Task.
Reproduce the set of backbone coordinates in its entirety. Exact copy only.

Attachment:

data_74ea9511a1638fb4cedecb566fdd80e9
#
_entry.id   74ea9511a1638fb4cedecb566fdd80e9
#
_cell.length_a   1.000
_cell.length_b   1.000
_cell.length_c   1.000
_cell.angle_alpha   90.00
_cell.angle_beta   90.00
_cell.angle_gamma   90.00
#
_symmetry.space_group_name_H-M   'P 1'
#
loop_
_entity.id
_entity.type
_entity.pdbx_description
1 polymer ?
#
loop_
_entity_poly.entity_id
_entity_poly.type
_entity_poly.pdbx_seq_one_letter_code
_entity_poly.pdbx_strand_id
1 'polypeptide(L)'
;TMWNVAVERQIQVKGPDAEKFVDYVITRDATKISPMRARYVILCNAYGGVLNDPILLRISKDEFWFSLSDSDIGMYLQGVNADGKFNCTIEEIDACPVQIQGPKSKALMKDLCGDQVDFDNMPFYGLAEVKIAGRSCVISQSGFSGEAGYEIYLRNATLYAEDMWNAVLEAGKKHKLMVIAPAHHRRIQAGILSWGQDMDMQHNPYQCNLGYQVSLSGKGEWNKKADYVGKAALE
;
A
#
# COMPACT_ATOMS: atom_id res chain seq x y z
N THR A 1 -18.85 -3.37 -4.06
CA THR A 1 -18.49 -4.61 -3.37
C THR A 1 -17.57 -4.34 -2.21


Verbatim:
data_74ea9511a1638fb4cedecb566fdd80e9
#
_entry.id   74ea9511a1638fb4cedecb566fdd80e9
#
_cell.length_a   1.000
_cell.length_b   1.000
_cell.length_c   1.000
_cell.angle_alpha   90.00
_cell.angle_beta   90.00
_cell.angle_gamma   90.00
#
_symmetry.space_group_name_H-M   'P 1'
#
loop_
_entity.id
_entity.type
_entity.pdbx_description
1 polymer ?
#
loop_
_entity_poly.entity_id
_entity_poly.type
_entity_poly.pdbx_seq_one_letter_code
_entity_poly.pdbx_strand_id
1 'polypeptide(L)'
;TMWNVAVERQIQVKGPDAEKFVDYVITRDATKISPMRARYVILCNAYGGVLNDPILLRISKDEFWFSLSDSDIGMYLQGVNADGKFNCTIEEIDACPVQIQGPKSKALMKDLCGDQVDFDNMPFYGLAEVKIAGRSCVISQSGFSGEAGYEIYLRNATLYAEDMWNAVLEAGKKHKLMVIAPAHHRRIQAGILSWGQDMDMQHNPYQCNLGYQVSLSGKGEWNKKADYVGKAALE
;
A
#
# COMPACT_ATOMS: atom_id res chain seq x y z
N THR A 1 -18.85 -3.37 -4.06
CA THR A 1 -18.49 -4.61 -3.37
C THR A 1 -17.57 -4.34 -2.21